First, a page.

UH Production Examines New Vision of U.S.

Artist Bob Rauschenberg presented new ways of looking at life, the world and the United States through groundbreaking collages - "Combines" - that incorporated everyday objects and assorted images of people, places and things. Random at times, and deliberate at others, each collection of items told a host of stories within a single canvas.

Thanks to playwright Charles L. Mee, the artist's spirited, yet unconventional, vision was transplanted to a theater setting by New York's SITI Company in "bobrauschenbergamerica" in 2001. Soon, Houstonians will have the opportunity to experience this unique stage production when it is presented by the University of Houston's School of Theatre & Dance.

Directed by J. Ed. Araiza, "bobrauschenbergamerica" will be performed at 8 p.m., Feb. 20, 21, 26, 27, 28 and at 2 p.m., Feb. 22 and March 1 in the Wortham Theatre (in the Mitchell Center for the Arts building).

Araiza is quite familiar with the play, as he was one of the original cast members who brought the production to life.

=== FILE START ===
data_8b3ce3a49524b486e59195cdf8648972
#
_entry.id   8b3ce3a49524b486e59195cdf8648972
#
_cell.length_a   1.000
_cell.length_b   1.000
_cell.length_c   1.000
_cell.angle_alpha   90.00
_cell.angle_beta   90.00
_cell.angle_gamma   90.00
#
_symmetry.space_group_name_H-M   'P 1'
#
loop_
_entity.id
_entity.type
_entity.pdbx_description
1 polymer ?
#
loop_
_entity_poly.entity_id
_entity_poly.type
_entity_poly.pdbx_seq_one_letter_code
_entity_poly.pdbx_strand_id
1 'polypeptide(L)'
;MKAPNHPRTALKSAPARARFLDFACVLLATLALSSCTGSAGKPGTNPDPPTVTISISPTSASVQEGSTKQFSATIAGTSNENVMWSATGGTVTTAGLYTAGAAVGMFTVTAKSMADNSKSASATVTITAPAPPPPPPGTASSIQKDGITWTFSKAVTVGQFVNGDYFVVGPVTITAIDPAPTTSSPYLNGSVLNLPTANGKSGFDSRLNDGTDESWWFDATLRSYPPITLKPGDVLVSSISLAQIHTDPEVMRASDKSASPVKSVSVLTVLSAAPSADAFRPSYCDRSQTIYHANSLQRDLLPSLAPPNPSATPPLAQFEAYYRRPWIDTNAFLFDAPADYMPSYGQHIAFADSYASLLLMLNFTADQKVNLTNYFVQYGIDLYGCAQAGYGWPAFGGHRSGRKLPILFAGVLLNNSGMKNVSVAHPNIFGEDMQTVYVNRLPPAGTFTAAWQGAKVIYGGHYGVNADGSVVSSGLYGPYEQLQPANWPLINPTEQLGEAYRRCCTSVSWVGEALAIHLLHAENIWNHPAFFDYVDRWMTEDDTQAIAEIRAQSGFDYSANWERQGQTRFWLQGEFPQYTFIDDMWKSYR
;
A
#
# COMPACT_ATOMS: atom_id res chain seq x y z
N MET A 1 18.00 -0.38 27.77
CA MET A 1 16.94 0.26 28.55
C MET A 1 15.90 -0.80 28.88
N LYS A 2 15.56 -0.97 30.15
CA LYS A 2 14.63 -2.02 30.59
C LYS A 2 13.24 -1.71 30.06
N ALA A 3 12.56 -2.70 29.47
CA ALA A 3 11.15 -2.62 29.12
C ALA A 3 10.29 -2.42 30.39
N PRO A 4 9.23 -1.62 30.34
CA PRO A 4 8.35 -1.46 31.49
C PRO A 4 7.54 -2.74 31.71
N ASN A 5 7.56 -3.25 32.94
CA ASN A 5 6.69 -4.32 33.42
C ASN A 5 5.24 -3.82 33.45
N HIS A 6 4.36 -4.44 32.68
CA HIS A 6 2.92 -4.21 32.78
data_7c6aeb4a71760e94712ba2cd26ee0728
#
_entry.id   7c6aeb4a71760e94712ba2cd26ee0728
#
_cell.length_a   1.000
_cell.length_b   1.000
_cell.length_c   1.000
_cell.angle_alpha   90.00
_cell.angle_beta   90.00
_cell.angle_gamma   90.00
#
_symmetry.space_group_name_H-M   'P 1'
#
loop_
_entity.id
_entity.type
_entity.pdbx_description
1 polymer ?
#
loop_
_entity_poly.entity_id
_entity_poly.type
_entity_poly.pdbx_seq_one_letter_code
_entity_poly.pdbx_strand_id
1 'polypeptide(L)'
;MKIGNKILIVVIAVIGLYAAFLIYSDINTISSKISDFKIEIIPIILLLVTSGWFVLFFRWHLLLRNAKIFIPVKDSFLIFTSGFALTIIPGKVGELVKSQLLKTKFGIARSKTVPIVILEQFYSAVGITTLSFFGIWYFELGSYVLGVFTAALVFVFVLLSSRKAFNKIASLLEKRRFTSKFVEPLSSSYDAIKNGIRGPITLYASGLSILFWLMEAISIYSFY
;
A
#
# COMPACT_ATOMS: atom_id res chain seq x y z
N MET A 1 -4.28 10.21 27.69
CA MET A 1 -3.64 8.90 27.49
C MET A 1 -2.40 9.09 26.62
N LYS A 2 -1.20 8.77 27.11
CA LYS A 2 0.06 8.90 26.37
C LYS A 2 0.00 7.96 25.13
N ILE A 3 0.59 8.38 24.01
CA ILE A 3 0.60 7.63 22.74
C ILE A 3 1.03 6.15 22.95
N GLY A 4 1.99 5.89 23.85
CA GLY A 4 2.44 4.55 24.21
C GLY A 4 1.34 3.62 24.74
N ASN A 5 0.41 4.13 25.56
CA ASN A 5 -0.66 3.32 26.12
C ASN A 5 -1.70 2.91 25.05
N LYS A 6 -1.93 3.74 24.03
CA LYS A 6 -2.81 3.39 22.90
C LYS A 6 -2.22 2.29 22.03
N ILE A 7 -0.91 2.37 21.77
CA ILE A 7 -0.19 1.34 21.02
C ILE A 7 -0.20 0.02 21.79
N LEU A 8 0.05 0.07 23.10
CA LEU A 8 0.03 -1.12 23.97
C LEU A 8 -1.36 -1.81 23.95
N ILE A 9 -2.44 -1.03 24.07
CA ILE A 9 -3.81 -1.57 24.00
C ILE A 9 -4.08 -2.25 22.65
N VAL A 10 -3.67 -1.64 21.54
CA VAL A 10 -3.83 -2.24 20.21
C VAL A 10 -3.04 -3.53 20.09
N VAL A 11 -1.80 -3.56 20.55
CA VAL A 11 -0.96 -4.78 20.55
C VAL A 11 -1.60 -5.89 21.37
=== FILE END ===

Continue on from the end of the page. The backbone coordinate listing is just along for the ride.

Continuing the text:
"I can't think of a better time or a better place to stage this play," Araiza said. "It's an ensemble piece about community and what it means to be an American. Our country has a new president, so these themes are extremely relevant to audiences right now."

Like Rauschenberg's "Combines", the play offers a collection of characters (a truck driver, girl on skates, a pizza guy, a homeless man), scenes and dialogues set against an American landscape. There is no central plot, but rather disparate, unsystematic segments that provoke questions of life, country and culture.

"Our task is not only to ask these questions," Araiza said. "We also have to get the audience to listen to them and really think about them."

Araiza plans not only to ask hard questions from Houston audiences, but to create a version of this play that comes across as familiar. A native Texan, the director wants to explore the meaning of being an American, but wants to do so with Lone Star flair.